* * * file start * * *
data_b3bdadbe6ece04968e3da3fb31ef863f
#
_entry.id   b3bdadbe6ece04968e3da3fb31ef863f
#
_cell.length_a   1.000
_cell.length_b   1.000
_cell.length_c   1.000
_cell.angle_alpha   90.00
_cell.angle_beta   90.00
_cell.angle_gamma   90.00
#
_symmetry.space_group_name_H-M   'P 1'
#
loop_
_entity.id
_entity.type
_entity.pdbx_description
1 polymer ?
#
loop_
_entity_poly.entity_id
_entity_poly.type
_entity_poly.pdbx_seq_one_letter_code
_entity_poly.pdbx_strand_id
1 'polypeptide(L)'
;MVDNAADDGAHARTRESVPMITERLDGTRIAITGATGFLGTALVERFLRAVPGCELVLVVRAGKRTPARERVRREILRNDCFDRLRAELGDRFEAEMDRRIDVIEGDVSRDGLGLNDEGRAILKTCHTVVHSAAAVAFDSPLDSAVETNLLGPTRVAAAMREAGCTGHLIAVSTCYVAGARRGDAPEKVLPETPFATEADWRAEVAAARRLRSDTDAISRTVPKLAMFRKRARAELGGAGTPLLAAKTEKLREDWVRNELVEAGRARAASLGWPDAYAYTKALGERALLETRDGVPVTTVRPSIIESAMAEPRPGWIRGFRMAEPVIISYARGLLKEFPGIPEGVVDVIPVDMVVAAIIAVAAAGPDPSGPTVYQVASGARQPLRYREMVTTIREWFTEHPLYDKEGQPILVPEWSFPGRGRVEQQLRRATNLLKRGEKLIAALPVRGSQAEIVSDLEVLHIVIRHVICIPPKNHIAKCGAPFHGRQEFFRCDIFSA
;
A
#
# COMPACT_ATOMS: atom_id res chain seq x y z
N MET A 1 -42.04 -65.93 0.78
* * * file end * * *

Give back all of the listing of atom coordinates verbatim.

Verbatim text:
data_b3bdadbe6ece04968e3da3fb31ef863f
#
_entry.id   b3bdadbe6ece04968e3da3fb31ef863f
#
_cell.length_a   1.000
_cell.length_b   1.000
_cell.length_c   1.000
_cell.angle_alpha   90.00
_cell.angle_beta   90.00
_cell.angle_gamma   90.00
#
_symmetry.space_group_name_H-M   'P 1'
#
loop_
_entity.id
_entity.type
_entity.pdbx_description
1 polymer ?
#
loop_
_entity_poly.entity_id
_entity_poly.type
_entity_poly.pdbx_seq_one_letter_code
_entity_poly.pdbx_strand_id
1 'polypeptide(L)'
;MVDNAADDGAHARTRESVPMITERLDGTRIAITGATGFLGTALVERFLRAVPGCELVLVVRAGKRTPARERVRREILRNDCFDRLRAELGDRFEAEMDRRIDVIEGDVSRDGLGLNDEGRAILKTCHTVVHSAAAVAFDSPLDSAVETNLLGPTRVAAAMREAGCTGHLIAVSTCYVAGARRGDAPEKVLPETPFATEADWRAEVAAARRLRSDTDAISRTVPKLAMFRKRARAELGGAGTPLLAAKTEKLREDWVRNELVEAGRARAASLGWPDAYAYTKALGERALLETRDGVPVTTVRPSIIESAMAEPRPGWIRGFRMAEPVIISYARGLLKEFPGIPEGVVDVIPVDMVVAAIIAVAAAGPDPSGPTVYQVASGARQPLRYREMVTTIREWFTEHPLYDKEGQPILVPEWSFPGRGRVEQQLRRATNLLKRGEKLIAALPVRGSQAEIVSDLEVLHIVIRHVICIPPKNHIAKCGAPFHGRQEFFRCDIFSA
;
A
#
# COMPACT_ATOMS: atom_id res chain seq x y z
N MET A 1 -42.04 -65.93 0.78